Europex welcomes this opportunity to contribute to the Commission consultation of the Review of RED II on the promotion of the use of energy from renewable sources. In this paper we extract critical points raised in the consultation questionnaire that underpin the need to modify RED II and explain how such a review will support the integration of renewable energy sources while minimising unnecessary market distortions.
RED II needs to be modified to align it with the clear market-based approach taken by the Electricity Regulation and Directive and with the cost-efficient decarbonisation objectives of the Green Deal.
The EU has supported a market-based approach to achieve decarbonisation – for example, Recital 9 of Directive (EU) 2019/944 argues that ‘A well-functioning electricity market design is the key factor enabling the uptake of renewable energy’. However, the current RED II text does not ensure consistency with this approach – support schemes, which fundamentally distort the functioning of electricity markets (forward markets as well as spot markets are being impacted) are permitted, with no legal safeguards in place and no phase-out requirements.
The deployment at significant scale of support schemes (without sufficient safeguards concerning their design) risk undermining the potential of the market framework to reward flexibility and innovation, which are vital aspects in high-renewable system, which also values demand-side flexibility. Poorly designed support schemes in place for long-term periods would lead to 2030 and 2050 renewable energy targets being achieved at far higher cost than necessary to the consumer and the energy system as a whole. Acknowledging the challenges around the high fixed cost structure of renewables as well as the need for predictable revenue streams, market-based remuneration of renewables in the energy market offers the most cost-efficient way of achieving renewable energy targets, especially as renewables are deployed at scale.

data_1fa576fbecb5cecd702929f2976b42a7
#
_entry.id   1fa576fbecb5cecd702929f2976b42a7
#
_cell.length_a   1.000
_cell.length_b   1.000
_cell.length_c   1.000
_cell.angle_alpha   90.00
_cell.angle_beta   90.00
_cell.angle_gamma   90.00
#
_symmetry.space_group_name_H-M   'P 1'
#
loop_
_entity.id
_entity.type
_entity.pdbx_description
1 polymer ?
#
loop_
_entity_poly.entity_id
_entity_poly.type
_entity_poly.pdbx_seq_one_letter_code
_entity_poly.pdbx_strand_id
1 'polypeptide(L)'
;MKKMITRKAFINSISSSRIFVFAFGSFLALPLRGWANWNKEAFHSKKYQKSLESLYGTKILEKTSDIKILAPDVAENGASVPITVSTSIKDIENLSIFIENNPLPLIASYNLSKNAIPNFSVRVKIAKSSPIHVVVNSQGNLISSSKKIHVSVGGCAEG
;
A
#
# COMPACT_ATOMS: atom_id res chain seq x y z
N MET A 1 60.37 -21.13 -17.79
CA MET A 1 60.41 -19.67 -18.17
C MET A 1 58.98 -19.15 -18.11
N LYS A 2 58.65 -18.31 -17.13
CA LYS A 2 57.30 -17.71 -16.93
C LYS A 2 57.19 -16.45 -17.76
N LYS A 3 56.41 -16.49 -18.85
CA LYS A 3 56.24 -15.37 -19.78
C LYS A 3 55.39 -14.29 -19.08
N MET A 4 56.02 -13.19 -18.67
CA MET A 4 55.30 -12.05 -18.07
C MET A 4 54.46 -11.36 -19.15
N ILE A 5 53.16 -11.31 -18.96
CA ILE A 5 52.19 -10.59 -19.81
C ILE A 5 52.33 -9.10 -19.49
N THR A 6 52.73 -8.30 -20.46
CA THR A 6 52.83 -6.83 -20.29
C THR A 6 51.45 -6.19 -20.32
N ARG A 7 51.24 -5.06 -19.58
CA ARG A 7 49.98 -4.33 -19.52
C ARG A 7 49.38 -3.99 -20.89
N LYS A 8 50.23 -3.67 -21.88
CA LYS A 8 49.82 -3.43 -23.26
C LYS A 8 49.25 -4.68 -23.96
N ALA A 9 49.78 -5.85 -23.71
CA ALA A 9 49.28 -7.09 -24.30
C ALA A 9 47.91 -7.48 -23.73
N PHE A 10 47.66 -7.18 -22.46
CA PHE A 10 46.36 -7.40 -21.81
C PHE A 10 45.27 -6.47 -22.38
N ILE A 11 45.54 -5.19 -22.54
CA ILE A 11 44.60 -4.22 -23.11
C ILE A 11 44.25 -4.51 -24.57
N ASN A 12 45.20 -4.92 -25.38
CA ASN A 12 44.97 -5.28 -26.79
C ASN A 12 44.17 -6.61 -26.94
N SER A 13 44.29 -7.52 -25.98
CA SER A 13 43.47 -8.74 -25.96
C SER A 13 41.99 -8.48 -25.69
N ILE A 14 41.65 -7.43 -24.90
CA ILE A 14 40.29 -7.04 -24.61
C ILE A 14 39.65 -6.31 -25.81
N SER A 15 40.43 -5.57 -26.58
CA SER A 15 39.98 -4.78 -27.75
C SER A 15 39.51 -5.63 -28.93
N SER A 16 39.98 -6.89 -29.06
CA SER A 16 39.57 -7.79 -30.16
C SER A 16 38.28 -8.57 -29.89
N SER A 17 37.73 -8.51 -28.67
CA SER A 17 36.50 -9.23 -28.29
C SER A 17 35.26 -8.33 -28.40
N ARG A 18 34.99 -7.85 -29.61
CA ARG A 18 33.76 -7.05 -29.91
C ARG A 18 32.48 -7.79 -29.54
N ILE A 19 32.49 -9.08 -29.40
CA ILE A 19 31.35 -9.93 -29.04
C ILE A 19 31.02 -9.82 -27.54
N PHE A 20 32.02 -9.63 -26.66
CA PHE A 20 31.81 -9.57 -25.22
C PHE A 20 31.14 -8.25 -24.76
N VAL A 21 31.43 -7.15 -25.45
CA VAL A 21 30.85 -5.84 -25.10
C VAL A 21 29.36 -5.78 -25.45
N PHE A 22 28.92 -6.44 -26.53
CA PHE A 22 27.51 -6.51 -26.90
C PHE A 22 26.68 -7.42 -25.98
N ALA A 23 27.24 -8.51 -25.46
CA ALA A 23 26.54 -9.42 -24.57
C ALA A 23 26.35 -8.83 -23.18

Electricity markets are successfully integrating increased amounts of renewable energy, and trading on power exchanges is allowing effective management of risk. More efficient direct marketing is also playing an important role in integrating renewables into the market, while complementary tools such as guarantees of origin (GOs) can allow the green value of the energy to be traded independently of the commodity. Forward / futures markets provide important tools to hedge and manage price risk through the development of liquidity in contracts with increasingly long time horizons, which among other aspects also can help the development of market-based PPAs.
Please find the full paper available for download below.